Obviously China’s intentions are unclear, but under its ‘One Belt, One Road’ (OBOR) initiative access to a port and airport would have given it increasing power in the subcontinent. As some commentators have pointed out, OBOR is primarily to influence control over the Asian ‘rim’, which runs around and through Sri Lanka.

The need for India to keep China at bay in this area has been heightened by worsening political relations between China and just about every other country on earth (except Iran) since the COVID-19 pandemic began (NATO is expected soon to come knocking on India’s door), and by border clashes between China and India during the past two months.

Indian company favoured because of potential visitor volume

An Indian company was favoured by the Sri Lankan government to be the majority partner because India “can bring the largest volume of tourists to this airport”.

And Mattala Rajapaksa Airport needs those visitors. It was conceived as a second international airport for the country but is situated on the south coast, 120 km from Colombo. It was built by the government with the benefit of soft loans – including, tellingly, one from China Exim Bank – and opened in 2013 as the country’s first greenfield airport.

One of the reasons for the site selection appears to be that of the reconstruction of a town (Hambantota) and wider region that was destroyed in the 2004 Indian Ocean tsunami. The intention is to transform Hambantota into the second major urban hub of Sri Lanka, and purposefully at a distance from Colombo so as not to over-centralise.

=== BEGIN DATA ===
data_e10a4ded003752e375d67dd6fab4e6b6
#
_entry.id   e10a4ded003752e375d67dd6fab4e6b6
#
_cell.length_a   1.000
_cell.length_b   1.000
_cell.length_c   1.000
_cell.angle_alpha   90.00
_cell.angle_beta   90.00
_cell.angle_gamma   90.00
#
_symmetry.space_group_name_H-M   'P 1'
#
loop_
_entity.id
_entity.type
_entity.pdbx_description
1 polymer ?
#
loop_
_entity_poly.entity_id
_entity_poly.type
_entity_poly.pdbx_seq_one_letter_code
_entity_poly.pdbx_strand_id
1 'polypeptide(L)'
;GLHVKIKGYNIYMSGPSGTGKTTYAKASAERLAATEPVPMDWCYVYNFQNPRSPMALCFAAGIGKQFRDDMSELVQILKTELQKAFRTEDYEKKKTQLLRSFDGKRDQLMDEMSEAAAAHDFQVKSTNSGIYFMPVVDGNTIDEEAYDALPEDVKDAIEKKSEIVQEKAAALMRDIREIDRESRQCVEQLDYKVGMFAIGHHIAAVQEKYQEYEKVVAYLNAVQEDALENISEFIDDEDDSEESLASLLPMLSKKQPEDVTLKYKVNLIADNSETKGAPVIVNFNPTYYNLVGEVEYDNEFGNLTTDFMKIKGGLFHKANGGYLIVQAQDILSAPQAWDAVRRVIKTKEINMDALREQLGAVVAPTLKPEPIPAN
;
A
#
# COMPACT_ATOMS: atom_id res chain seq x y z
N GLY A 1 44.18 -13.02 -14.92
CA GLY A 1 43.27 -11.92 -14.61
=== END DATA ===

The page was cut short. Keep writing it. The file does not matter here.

Although there are beach resorts and safari sites in the area, the Hambantota district is not Sri Lanka’s premier tourist location by any means. The main reason for the development is simply reconstruction.

Location of the airport – Mattala Rajapaksa International is the first greenfield airport and the second international airport in Sri Lanka, after Bandaranaike International in Colombo

Commercial services largely unsustainable

Mattala Rajapaksa opened with several airlines having committed to service there, led by SriLankan Airlines, which actually set up a hub operation, even though the airport is not well located geographically to support hub services.

Demand was so low that the airline soon left, and currently there are no scheduled services as such, apart from air taxi services operated by Cinnamon Air using Cessna aircraft. CAPA has received no passenger traffic statistics since 2017.

It has been called "The World's Emptiest International Airport" due to its low number of flights, despite the large size of the airport.

This is quite an achievement, given the number of ‘aeromuertos’ that opened in Spain but never got going, most of which were closed down and now languish unused and unloved in the sun (except for parking unused aircraft right now, that is).

Unaffected by the pandemic

The total seat capacity for 2020 is 20,610 which is actually over 1,000 more than in 2019, thus making it one of very few airports anywhere which have not been adversely affected by the pandemic!   

According to CAPA – Centre for Aviation, data from OAG shows that all the seat capacity is concentrated into three ‘waves’ of hour blocks daily (0700-0900; 1200-1300; and 1700-1800), with flights to two places – Katugastota (Kandy) in the centre of the country, and Anuradhapura in the north, probably for tourist reasons.

Mattala Rajapaksa International Airport: seat capacity by hour blocks for 21-Jul-2020

Mattala's usage is being diverted towards MRO and cargo activities, possibly aircraft storage. The access road to the airport is now used for farming purposes, and at night by elephants. From white elephant to real elephant, one might say.

It is still possible that a joint venture partner could be found, possibly from the private sector in India, but political drivers connected to China would not play a part there. The most likely prospect is that Mattala will be classed as an ‘aeromuerto’ and find its place in the sun.